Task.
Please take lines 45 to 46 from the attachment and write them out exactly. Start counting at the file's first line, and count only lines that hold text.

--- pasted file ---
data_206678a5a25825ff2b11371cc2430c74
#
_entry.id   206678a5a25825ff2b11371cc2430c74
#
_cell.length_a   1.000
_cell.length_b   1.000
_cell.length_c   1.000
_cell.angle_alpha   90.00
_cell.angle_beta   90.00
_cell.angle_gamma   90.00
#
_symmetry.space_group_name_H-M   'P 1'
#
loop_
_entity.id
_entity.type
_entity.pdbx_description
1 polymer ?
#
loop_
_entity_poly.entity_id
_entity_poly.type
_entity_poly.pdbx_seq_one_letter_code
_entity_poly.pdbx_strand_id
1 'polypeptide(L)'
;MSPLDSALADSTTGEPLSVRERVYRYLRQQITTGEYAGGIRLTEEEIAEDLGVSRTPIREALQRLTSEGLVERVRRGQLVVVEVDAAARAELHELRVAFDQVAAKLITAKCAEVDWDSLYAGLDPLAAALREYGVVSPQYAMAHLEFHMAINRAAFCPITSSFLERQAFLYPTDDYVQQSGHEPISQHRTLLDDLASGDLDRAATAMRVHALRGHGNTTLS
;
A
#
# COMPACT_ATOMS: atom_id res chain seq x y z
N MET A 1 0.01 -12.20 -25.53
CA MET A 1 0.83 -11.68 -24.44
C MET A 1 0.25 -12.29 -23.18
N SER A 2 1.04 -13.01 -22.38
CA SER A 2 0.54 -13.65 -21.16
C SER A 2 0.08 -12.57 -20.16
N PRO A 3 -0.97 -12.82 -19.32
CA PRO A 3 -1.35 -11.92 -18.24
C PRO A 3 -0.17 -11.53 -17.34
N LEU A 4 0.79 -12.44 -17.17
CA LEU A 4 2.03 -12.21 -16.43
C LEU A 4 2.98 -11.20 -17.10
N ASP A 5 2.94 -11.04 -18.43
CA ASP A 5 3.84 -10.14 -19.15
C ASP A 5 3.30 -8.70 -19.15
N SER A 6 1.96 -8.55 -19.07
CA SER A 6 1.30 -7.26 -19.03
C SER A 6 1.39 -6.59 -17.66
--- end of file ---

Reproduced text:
C ASP A 5 3.30 -8.70 -19.15
N SER A 6 1.96 -8.55 -19.07